Background: Elderly people are exposed to an increased load of stressful events and neuro-hormonal stimulation is a key finding in metabolic syndrome and its related disorders. Aims: To determine the role of cortisol in elderly subjects, with or without metabolic syndrome (MetS), by means of a national multicentre observational study, AGICO (AGIng and Cortisol). Methods: From 2012 to 2017, the AGICO study enrolled n.339 subjects (aged > 65), after obtaining their informed consent. The investigators assessed a cardio-metabolic panel (including electrocardiogram, carotid ultrasonography and echocardiography), the presence of MetS (on Adult Treatment Panel III criteria), a neurological examination (including brain imaging), and cortisol activity (using a consecutive collection of diurnal and nocturnal urine). Results: In the patients presenting with MetS, the standardized diurnal and nocturnal cortisol excretion rates were 210.7 ± 145.5 and 173.7 ± 118.1 (mean ± standard deviation) μg/g creatinine/12 h; in those without MetS, the standardized diurnal and nocturnal cortisol excretion rates were 188.7 ± 92.7 and 144.1 ± 82.3 μg/g creatinine/12 h, respectively (nocturnal urinary cortisol in patients with MetS versus those without MetS p = 0.05, female patients with MetS vs female patients without MetS, p < 0.025). A significant positive correlation was found between the CRP levels and both the diurnal and nocturnal urinary cortisol levels with r = 0.187 (p < 0.025) and r = 0.411 (p < 0.00000001), respectively. Discussion: The elderly patients with MetS showed a trend towards increased standardized nocturnal cortisol excretions, with particular regard to the female subjects. Conclusion: The positive correlation between cortisol excretion and low-grade inflammation suggests a common mechanism driving both hormonal and inflammatory changes.

The cortisol burden in elderly subjects with metabolic syndrome and its association with low-grade inflammation / Martocchia, A; Gallucci, M; Noale, M; Maggi, S; Cassol, M; Stefanelli, M; Postacchini, D; Proietti, A; Barbagallo, M; Dominguez, L J; Ferri, C; Desideri, G; Toussan, L; Pastore, F; Falaschi, G M; Paolisso, G; Falaschi, P. - In: AGING CLINICAL AND EXPERIMENTAL RESEARCH. - ISSN 1720-8319. - 32:7(2020), pp. 1-7. [10.1007/s40520-019-01322-3]

The cortisol burden in elderly subjects with metabolic syndrome and its association with low-grade inflammation

Martocchia, A
;
Gallucci, M;Maggi, S;Stefanelli, M;Proietti, A;Toussan, L;Falaschi, G M;Falaschi, P
2020

Abstract

Background: Elderly people are exposed to an increased load of stressful events and neuro-hormonal stimulation is a key finding in metabolic syndrome and its related disorders. Aims: To determine the role of cortisol in elderly subjects, with or without metabolic syndrome (MetS), by means of a national multicentre observational study, AGICO (AGIng and Cortisol). Methods: From 2012 to 2017, the AGICO study enrolled n.339 subjects (aged > 65), after obtaining their informed consent. The investigators assessed a cardio-metabolic panel (including electrocardiogram, carotid ultrasonography and echocardiography), the presence of MetS (on Adult Treatment Panel III criteria), a neurological examination (including brain imaging), and cortisol activity (using a consecutive collection of diurnal and nocturnal urine). Results: In the patients presenting with MetS, the standardized diurnal and nocturnal cortisol excretion rates were 210.7 ± 145.5 and 173.7 ± 118.1 (mean ± standard deviation) μg/g creatinine/12 h; in those without MetS, the standardized diurnal and nocturnal cortisol excretion rates were 188.7 ± 92.7 and 144.1 ± 82.3 μg/g creatinine/12 h, respectively (nocturnal urinary cortisol in patients with MetS versus those without MetS p = 0.05, female patients with MetS vs female patients without MetS, p < 0.025). A significant positive correlation was found between the CRP levels and both the diurnal and nocturnal urinary cortisol levels with r = 0.187 (p < 0.025) and r = 0.411 (p < 0.00000001), respectively. Discussion: The elderly patients with MetS showed a trend towards increased standardized nocturnal cortisol excretions, with particular regard to the female subjects. Conclusion: The positive correlation between cortisol excretion and low-grade inflammation suggests a common mechanism driving both hormonal and inflammatory changes.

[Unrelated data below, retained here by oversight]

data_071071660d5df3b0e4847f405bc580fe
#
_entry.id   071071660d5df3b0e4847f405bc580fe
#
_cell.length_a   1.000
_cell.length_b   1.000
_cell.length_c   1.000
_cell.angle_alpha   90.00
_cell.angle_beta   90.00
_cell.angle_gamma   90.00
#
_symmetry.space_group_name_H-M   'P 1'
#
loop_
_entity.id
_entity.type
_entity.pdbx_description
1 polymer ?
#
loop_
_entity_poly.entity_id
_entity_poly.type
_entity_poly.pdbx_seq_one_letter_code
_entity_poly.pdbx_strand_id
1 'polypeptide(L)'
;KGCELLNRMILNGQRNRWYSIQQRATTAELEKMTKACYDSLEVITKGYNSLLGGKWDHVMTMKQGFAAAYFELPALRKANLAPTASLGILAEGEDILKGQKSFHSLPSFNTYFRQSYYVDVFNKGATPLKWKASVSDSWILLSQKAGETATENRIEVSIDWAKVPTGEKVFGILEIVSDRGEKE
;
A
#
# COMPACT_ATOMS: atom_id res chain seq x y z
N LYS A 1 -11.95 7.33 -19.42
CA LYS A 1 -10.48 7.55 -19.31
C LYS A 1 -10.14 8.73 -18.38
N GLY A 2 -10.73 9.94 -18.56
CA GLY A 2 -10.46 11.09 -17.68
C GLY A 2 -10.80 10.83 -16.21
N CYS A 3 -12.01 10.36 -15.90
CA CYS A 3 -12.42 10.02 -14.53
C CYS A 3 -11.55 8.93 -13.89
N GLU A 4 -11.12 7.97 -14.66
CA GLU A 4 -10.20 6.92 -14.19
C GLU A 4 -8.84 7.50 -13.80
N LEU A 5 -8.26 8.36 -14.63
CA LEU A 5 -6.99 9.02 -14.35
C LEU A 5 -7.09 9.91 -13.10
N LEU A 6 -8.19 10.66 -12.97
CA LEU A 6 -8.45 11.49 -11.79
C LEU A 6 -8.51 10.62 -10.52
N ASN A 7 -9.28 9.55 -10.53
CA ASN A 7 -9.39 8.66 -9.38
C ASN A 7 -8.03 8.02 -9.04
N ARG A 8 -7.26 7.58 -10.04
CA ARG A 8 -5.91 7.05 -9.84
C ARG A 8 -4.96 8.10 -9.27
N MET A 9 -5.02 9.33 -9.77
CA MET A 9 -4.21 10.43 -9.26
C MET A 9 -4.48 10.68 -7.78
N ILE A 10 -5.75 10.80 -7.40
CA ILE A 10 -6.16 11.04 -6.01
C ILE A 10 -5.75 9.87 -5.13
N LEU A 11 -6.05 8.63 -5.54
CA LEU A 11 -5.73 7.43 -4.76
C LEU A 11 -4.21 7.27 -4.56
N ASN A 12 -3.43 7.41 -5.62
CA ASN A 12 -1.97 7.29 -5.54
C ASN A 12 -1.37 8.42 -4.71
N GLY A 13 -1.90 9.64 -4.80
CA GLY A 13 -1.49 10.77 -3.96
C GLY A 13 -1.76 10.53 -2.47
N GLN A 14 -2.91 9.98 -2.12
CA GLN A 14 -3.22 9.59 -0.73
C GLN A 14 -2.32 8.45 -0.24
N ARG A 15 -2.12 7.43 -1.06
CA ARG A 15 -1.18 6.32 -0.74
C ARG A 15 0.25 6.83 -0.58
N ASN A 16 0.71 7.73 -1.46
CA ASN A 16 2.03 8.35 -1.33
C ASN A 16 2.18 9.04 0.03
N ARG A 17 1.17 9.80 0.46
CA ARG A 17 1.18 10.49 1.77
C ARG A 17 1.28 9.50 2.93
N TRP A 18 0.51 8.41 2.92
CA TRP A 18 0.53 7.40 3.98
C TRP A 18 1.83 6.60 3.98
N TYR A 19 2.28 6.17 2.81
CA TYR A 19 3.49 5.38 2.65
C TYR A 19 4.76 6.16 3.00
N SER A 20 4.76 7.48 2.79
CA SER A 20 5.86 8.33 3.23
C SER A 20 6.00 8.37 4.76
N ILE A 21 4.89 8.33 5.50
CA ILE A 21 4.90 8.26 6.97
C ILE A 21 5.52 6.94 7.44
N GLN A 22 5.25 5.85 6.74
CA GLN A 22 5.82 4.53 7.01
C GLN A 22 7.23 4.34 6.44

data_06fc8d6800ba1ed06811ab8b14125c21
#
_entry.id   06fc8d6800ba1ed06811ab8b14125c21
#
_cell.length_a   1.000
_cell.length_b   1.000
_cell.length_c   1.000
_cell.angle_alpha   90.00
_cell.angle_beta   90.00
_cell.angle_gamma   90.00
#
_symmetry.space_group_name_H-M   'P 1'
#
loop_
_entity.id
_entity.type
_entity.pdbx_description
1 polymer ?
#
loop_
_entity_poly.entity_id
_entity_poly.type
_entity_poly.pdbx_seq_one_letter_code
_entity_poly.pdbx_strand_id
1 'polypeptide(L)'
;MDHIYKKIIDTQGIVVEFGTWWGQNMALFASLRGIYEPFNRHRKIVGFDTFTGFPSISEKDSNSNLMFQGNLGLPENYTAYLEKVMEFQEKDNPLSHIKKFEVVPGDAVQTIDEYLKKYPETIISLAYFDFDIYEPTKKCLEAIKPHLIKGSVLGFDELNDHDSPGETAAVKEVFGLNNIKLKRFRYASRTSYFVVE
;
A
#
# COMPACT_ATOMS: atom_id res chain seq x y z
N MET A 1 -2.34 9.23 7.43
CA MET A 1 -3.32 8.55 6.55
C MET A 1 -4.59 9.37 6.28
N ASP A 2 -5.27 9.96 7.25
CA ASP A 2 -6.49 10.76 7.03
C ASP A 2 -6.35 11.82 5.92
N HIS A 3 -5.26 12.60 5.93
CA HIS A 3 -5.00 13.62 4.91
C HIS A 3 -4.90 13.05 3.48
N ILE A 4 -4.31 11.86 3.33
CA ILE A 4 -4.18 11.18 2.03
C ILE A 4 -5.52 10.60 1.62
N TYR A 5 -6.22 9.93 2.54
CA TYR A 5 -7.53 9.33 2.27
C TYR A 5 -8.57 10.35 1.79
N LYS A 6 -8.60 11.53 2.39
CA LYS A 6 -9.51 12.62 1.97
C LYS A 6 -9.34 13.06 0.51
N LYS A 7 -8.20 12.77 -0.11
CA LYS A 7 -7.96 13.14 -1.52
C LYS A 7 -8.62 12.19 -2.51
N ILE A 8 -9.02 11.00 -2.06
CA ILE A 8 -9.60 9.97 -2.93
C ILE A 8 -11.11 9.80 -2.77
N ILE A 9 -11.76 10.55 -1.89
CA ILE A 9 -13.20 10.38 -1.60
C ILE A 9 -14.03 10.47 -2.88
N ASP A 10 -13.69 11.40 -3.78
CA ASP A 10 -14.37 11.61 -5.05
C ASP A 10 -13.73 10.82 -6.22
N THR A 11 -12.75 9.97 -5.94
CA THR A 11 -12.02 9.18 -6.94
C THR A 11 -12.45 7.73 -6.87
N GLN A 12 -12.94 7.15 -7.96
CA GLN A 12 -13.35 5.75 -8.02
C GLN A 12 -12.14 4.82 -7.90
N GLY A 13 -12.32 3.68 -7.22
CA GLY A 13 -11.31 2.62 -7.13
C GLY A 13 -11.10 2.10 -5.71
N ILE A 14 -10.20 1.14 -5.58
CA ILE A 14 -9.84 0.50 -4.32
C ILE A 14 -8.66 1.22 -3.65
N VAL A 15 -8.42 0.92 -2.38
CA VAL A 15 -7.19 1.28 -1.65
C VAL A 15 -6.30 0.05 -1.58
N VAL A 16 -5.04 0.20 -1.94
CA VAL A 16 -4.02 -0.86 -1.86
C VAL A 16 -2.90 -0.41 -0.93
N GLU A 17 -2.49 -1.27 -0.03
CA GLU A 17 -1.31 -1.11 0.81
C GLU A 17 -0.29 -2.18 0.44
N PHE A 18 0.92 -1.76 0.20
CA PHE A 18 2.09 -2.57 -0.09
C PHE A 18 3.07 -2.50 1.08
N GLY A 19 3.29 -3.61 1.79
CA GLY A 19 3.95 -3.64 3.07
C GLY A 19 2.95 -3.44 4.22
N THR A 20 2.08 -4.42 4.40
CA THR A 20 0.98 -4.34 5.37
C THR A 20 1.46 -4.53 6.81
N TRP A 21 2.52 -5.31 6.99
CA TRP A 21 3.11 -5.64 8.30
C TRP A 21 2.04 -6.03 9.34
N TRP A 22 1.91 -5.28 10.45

aging; cortisol; Inflammation; metabolic syndrome; aged; aged; 80 and over; echocardiography; female; humans; hydrocortisone; inflammation; male; metabolic syndrome
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The cortisol burden in elderly subjects with metabolic syndrome and its association with low-grade inflammation / Martocchia, A; Gallucci, M; Noale, M; Maggi, S; Cassol, M; Stefanelli, M; Postacchini, D; Proietti, A; Barbagallo, M; Dominguez, L J; Ferri, C; Desideri, G; Toussan, L; Pastore, F; Falaschi, G M; Paolisso, G; Falaschi, P. - In: AGING CLINICAL AND EXPERIMENTAL RESEARCH. - ISSN 1720-8319. - 32:7(2020), pp. 1-7. [10.1007/s40520-019-01322-3]
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Utilizza questo identificativo per citare o creare un link a questo documento: https://hdl.handle.net/11573/1605169
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